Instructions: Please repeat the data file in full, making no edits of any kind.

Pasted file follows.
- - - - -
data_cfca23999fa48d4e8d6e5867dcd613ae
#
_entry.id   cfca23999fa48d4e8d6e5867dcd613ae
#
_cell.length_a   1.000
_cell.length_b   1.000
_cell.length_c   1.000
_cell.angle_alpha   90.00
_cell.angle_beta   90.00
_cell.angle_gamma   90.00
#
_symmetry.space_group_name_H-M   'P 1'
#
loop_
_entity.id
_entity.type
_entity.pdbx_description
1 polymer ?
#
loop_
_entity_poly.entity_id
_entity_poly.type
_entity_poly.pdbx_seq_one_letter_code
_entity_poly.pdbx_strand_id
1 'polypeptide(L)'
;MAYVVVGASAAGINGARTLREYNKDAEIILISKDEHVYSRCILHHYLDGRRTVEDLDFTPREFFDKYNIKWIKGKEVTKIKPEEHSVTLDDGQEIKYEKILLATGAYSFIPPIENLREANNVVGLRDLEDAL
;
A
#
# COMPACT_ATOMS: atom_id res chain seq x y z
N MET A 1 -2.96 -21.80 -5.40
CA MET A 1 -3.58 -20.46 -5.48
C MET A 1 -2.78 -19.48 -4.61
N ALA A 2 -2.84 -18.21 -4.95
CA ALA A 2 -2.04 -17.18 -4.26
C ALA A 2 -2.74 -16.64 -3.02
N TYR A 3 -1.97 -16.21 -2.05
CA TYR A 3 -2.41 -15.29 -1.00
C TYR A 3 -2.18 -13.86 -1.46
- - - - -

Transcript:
data_cfca23999fa48d4e8d6e5867dcd613ae
#
_entry.id   cfca23999fa48d4e8d6e5867dcd613ae
#
_cell.length_a   1.000
_cell.length_b   1.000
_cell.length_c   1.000
_cell.angle_alpha   90.00
_cell.angle_beta   90.00
_cell.angle_gamma   90.00
#
_symmetry.space_group_name_H-M   'P 1'
#
loop_
_entity.id
_entity.type
_entity.pdbx_description
1 polymer ?
#
loop_
_entity_poly.entity_id
_entity_poly.type
_entity_poly.pdbx_seq_one_letter_code
_entity_poly.pdbx_strand_id
1 'polypeptide(L)'
;MAYVVVGASAAGINGARTLREYNKDAEIILISKDEHVYSRCILHHYLDGRRTVEDLDFTPREFFDKYNIKWIKGKEVTKIKPEEHSVTLDDGQEIKYEKILLATGAYSFIPPIENLREANNVVGLRDLEDAL
;
A
#
# COMPACT_ATOMS: atom_id res chain seq x y z
N MET A 1 -2.96 -21.80 -5.40
CA MET A 1 -3.58 -20.46 -5.48
C MET A 1 -2.78 -19.48 -4.61
N ALA A 2 -2.84 -18.21 -4.95
CA ALA A 2 -2.04 -17.18 -4.26
C ALA A 2 -2.74 -16.64 -3.02
N TYR A 3 -1.97 -16.21 -2.05
CA TYR A 3 -2.41 -15.29 -1.00
C TYR A 3 -2.18 -13.86 -1.46